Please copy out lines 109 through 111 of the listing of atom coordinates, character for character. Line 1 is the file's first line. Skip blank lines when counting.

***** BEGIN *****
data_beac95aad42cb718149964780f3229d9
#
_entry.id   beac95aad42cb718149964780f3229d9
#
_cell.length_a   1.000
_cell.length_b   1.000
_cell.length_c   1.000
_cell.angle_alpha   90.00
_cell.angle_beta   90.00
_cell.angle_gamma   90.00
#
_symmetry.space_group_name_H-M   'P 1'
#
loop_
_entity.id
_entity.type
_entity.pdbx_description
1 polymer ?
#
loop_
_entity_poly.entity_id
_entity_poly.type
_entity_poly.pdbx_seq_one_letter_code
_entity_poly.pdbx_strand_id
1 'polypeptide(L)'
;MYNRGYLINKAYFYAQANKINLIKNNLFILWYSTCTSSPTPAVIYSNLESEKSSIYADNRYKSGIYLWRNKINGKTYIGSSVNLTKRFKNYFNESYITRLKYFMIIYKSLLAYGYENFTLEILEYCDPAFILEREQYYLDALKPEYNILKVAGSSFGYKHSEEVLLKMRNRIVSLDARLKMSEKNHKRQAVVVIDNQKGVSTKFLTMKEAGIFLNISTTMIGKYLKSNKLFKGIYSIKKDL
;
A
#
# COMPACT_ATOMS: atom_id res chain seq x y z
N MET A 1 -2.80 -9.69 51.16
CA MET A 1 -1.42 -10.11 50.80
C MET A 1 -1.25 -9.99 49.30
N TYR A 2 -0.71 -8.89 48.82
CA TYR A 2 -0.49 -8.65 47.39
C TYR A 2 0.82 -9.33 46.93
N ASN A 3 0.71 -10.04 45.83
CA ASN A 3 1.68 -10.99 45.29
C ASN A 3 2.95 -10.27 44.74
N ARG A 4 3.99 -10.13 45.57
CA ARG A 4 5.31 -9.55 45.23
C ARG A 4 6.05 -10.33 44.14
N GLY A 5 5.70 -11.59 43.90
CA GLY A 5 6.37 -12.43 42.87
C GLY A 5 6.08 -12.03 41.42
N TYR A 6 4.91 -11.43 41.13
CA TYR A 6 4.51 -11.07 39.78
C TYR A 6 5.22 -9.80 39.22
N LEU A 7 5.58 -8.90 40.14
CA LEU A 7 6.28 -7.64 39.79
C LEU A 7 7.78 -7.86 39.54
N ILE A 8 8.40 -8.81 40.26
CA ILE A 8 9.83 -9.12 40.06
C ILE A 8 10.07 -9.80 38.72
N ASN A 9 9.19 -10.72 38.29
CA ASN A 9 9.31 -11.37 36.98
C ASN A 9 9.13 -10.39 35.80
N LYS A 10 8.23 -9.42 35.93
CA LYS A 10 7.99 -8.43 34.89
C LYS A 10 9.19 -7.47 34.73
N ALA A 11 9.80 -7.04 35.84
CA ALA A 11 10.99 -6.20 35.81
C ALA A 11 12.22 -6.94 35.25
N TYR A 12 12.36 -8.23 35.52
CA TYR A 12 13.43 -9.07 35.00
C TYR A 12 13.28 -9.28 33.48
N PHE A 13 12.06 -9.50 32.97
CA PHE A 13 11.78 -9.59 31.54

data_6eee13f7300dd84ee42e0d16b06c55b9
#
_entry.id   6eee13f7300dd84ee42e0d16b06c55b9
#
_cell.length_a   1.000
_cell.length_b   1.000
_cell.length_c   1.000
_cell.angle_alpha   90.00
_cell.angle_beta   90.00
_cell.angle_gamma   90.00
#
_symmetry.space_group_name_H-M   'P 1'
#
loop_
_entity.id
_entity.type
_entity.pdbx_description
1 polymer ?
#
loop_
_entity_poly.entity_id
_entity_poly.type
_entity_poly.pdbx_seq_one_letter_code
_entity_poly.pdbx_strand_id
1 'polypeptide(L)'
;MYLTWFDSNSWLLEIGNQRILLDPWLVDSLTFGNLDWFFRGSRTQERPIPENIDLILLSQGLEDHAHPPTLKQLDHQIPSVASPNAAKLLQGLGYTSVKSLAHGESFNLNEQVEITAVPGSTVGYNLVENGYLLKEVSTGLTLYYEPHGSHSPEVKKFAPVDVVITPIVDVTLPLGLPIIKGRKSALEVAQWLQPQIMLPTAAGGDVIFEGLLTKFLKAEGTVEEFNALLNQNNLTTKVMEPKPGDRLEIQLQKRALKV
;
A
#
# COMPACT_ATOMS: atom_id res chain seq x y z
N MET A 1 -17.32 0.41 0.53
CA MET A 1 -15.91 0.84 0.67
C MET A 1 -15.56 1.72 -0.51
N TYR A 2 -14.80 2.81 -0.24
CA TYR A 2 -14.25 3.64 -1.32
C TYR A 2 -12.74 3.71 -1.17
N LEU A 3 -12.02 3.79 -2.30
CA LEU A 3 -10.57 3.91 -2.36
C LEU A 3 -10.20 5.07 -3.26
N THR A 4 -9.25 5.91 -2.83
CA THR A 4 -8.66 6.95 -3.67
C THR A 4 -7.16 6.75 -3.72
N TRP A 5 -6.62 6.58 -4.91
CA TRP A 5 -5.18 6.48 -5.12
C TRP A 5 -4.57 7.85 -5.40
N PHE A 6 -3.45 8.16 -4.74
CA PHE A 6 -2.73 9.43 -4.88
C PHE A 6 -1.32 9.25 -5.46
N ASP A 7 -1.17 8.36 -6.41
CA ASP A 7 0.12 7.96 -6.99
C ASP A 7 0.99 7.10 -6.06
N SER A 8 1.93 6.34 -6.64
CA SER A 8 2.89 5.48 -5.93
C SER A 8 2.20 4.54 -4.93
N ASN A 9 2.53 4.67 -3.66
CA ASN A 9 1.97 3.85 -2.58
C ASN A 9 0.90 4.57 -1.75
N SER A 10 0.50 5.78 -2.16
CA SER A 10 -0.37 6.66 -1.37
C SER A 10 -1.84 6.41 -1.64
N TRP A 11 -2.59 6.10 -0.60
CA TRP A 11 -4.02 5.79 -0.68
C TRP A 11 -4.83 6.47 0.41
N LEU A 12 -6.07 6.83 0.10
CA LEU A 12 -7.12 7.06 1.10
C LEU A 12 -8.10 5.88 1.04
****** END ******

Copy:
CA THR A 4 -8.66 6.95 -3.67
C THR A 4 -7.16 6.75 -3.72
N TRP A 5 -6.62 6.58 -4.91